Arrays with non-integer properties

liorean liorean at
Mon Oct 15 07:44:31 PDT 2007

On 15/10/2007, Serge LE HUITOUZE <slehuitouze at> wrote:
> More precisely, my question is about serialization.
> A chapter of the afore-mentionned standard is devoted to serializing an ECMA
> object in an XML form (a.k.a." EMMA form" in SISR wording). Along this chapter,
> interrogations come into play as to how some ECMA objects are serialized in
> "ECMA" format: It seems it's such an obvious (sub-)problem in the context of
> SISR standard that it is not even mentionned what governs this serialisation.
> I make the hypothesis that this format is the same as the way one writes a literal
> value in an ECMA program, though I can't get any confirmationon w3.voice forum...

The syntax of literals in ECMAScript 3 is far from capable of
representing the full set of object structures ECMAScript can contain.
Some examples would include:

- Function literals cannot represent the closure of a function object
- the scope chain goes missing when serialising.
- Host methods, objects and constructors may be serialisable but in
practice are not.
- Wrappers for primitives have no literal syntax at all.
- Circular references on objects are not allowed in literals. (But moz
has sharp variables for this.)
- Getter and setter functionality is not serialisable.
- Enumerability, removability, writability for properties are not serialisable.
- Prototype links are not serialisable.
- Array literals don't allow for properties with arbitrary non-uint32 names.
- Arrays may contain properties whose name is so high (e.g.
0xfffffffe) that serialising the entire array as a string with comma
separated elisions would require all of physical memory and then some.

Illustrating this last point - try this example (displaying the
results in a text node, so tries to serialise the array as a string):

    var array=[];

On my system it leads to:
- Saf eating all RAM, then paging to disk, and then crashing.
- Op eating memory up to a point (~1GiB in my test), then silently
fails without error.
- Ie stringify as "undefined" but otherwise behave reasonably.
- Moz... very slowly eats successively more and more ram, pegs the
CPU, and is otherwise entirely unresponsive. (Didn't want to wait it
out - in a quarter of an hour it's slowly grown from ~100MiB to ~300
MiB without showing any tendency to stop growing. But the growth curve
is markedly jagged, one second consuming 50 MiB more than the next

> [BTW, I don't know if ECMA's literal syntax is exactly the same as JSON, I'm
> interested in any clarification from you on this particular point.]

JSON is a subset of ECMAScript literals. It doesn't deal with
identifiers, reserved names, hexadecimal literals, optionally octal
literals, function literals, regexp literals etc.

> At some point of SISR chapter 7, more precisely item 5 in section 7.1, I find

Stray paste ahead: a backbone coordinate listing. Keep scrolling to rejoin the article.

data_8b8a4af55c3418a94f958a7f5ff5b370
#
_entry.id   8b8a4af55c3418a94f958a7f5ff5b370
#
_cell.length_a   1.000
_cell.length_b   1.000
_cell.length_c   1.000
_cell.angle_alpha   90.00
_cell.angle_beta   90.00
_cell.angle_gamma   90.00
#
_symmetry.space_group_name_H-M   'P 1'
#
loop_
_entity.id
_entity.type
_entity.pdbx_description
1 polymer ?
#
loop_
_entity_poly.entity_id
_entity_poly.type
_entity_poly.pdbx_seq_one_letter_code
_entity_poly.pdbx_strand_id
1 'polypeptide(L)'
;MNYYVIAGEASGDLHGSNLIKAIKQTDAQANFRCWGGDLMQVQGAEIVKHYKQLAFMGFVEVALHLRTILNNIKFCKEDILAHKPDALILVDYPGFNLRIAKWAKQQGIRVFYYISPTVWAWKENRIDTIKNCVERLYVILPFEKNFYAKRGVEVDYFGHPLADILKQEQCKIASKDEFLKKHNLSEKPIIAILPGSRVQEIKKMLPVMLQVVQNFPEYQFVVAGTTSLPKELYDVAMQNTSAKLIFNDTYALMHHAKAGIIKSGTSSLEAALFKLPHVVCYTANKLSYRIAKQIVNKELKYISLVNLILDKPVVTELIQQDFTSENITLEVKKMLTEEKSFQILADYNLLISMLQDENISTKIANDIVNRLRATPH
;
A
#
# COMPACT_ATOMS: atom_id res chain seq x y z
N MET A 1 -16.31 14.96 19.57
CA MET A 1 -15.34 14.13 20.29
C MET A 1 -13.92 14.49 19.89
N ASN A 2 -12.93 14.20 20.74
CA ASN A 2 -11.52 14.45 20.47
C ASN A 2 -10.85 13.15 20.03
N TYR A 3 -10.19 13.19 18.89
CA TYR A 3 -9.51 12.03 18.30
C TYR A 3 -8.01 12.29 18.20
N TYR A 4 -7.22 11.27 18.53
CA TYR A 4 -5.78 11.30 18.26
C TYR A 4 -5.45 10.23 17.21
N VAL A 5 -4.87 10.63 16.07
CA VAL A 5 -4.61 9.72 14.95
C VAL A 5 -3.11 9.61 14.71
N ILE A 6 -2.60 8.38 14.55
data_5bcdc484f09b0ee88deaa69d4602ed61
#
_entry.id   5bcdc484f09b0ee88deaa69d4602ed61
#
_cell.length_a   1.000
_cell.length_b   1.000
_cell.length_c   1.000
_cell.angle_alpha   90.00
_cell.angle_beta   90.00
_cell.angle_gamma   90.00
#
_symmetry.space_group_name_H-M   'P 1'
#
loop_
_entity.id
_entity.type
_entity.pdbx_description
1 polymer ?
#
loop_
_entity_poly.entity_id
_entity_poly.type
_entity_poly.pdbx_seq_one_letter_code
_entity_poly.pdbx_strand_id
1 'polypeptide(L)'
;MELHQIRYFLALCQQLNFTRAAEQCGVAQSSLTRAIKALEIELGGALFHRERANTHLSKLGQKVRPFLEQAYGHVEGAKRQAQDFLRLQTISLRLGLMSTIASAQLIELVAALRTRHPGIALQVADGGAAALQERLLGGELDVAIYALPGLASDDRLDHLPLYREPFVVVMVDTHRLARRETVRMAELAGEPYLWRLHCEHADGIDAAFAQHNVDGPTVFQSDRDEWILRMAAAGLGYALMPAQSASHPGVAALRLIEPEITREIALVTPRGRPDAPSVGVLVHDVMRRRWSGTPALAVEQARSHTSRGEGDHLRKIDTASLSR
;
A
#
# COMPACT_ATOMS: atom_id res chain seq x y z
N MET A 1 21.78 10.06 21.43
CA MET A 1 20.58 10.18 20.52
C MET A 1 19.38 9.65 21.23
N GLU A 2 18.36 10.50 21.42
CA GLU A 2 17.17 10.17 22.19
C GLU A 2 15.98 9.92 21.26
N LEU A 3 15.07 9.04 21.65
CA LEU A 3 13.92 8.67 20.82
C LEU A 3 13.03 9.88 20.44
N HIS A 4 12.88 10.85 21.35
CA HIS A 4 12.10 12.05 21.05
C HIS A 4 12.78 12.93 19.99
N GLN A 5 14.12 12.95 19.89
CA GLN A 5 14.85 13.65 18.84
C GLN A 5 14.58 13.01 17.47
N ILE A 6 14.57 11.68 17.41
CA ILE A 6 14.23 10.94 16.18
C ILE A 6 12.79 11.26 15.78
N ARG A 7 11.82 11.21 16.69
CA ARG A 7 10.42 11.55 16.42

> the following wording concerning EMMA (i.e. XML) serialization of ECMA arrays:
> "Any other properties of an Array object, for instance the keys of an associative
> array (e.g. a["prop"]), are subject to the same transformation rules as the
> regular properties of an object. In a sparse array, only those elements which
> hold defined values will be serialized."

That text is a bit wrong. It's the element and not the value that is
defined or not. A defined element can have undefined as it's value.
Serialisation should differentiate the two, because the elements that
are not defined can be elided in the serialisation while the elements
that are defined cannot be elided.

> Though this text describes the XML serialization, it clearly has implication on
> ECMA serialization as well: Indeed, it asserts as perfectly acceptable that an
> array object can have non-integer properties in addition to "regular" index
> properties.

Nothing surprising there. In fact, ECMAScript 3 itself does this: the
return arrays from regex matches have named properties.

> The question is then: How do you ECMA-serialize an array object having, in addition
> to index properties, non-integer properties?

There's no standard ECMAScript serialisation for this. It's not
covered by any literal syntax, you need a program snippet to represent

> >From my (short, but nevertheless painful) search in ECMA reference document,
> I was not able to find how you can specify literally an ECMA array with additional
> non-integer properties.

You cannot.

> The only answer I got on "w3.voice" was one suggesting to use the object notation to
> create "something" that mixes integer and non-integer properties. However, this "something"
> is nothing more than a regular object (though slightly unusual, since it has integer properites),
> not an array object with non-integer properties.
> It is thus obviously (at least, that's how I analyse it) not the way one should serialize
> such an array.

It cannot be serialised using JSON/ES3 literal syntax. Not if you want
to retain both the array-ness and the properties with non-array-ish
David "liorean" Andersson

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